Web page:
This film is part of Free

Heredity in Man

A chilling insight into the brave new world of pre-Holocaust eugenics

1937 14 mins



Biologist Julian Huxley, brother of Brave New World author Aldous, gives a chilling insight into the discredited science of coercive eugenics. Huxley compares the genetics of families of 'defectives' who are institutionalised with those of successful actors (including John Gielgud) and the physically strong. He concludes that it would be better if disabled people were not born. Shortly after this film was made, Hitler authorised the mass murder of disabled Germans.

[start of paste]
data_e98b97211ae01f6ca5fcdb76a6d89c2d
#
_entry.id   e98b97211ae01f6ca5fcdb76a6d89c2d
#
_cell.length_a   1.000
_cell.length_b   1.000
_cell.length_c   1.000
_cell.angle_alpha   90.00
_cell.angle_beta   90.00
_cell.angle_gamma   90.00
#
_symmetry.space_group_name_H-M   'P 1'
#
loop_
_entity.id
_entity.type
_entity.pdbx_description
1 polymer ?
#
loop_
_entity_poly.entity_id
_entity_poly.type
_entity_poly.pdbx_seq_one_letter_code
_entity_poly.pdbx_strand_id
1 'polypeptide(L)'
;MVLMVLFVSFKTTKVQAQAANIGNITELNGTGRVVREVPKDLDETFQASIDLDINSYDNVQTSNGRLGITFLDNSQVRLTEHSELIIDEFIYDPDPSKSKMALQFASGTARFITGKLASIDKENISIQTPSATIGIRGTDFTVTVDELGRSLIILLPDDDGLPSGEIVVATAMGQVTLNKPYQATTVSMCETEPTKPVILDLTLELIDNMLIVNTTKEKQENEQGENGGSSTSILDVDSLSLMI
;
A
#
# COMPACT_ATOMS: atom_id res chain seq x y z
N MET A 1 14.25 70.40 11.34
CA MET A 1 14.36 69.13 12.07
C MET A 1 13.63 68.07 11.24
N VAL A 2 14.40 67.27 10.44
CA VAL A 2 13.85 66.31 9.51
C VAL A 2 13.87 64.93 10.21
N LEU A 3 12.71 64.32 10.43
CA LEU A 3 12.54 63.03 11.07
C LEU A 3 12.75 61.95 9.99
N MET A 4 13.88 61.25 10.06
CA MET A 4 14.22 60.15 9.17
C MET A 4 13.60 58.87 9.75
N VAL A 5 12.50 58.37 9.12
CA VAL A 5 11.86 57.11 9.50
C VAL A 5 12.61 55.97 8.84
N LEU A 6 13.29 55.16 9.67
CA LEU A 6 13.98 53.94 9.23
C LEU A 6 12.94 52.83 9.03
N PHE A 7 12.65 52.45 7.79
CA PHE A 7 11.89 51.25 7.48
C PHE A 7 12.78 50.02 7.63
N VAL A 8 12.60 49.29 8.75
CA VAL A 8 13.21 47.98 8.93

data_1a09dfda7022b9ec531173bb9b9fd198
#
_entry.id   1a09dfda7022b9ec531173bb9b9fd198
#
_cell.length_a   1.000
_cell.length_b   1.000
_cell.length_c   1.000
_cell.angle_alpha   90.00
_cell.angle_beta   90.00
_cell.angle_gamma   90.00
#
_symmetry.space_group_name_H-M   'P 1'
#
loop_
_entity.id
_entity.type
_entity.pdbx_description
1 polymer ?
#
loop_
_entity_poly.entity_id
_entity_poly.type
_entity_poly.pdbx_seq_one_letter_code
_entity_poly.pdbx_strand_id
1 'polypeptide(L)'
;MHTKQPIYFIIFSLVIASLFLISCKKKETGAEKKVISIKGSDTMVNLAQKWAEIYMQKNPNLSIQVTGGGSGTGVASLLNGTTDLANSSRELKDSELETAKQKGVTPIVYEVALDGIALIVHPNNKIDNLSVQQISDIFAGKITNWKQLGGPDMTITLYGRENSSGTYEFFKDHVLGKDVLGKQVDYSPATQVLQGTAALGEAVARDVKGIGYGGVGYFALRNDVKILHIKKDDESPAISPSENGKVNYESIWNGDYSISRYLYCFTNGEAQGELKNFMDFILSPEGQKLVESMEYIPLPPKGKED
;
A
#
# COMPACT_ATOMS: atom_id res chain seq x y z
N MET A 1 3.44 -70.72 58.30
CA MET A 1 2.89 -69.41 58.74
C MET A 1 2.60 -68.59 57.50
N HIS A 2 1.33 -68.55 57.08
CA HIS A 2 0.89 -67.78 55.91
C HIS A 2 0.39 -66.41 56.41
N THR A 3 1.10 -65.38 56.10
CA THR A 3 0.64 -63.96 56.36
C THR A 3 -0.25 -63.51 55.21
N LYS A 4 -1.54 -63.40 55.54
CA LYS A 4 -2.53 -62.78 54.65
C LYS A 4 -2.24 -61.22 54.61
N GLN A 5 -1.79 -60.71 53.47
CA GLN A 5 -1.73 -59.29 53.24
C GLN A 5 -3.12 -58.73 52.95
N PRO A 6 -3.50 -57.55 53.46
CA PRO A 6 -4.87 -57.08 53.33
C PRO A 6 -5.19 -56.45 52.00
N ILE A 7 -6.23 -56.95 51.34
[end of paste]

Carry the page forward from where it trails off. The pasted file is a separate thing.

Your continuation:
In the 1930s, the eugenics movement was on the crest of a wave. Many European countries and the USA embraced its ideology of population control, 'racial hygiene' and elimination of 'defectives'. Only relatively recently have we become aware of the horrors of the Nazi 'Aktion T4' programme, which systematically gassed many thousands of German disabled people - labelled 'useless eaters' - during World War Two. Some disability activists argue that current debates around 'assisted dying' have their roots in the coercive eugenics movement. Disabled artist and activist Liz Crow has made a thought-provoking film, Resistance (also available on BFI player), about the 'Aktion T4' programme.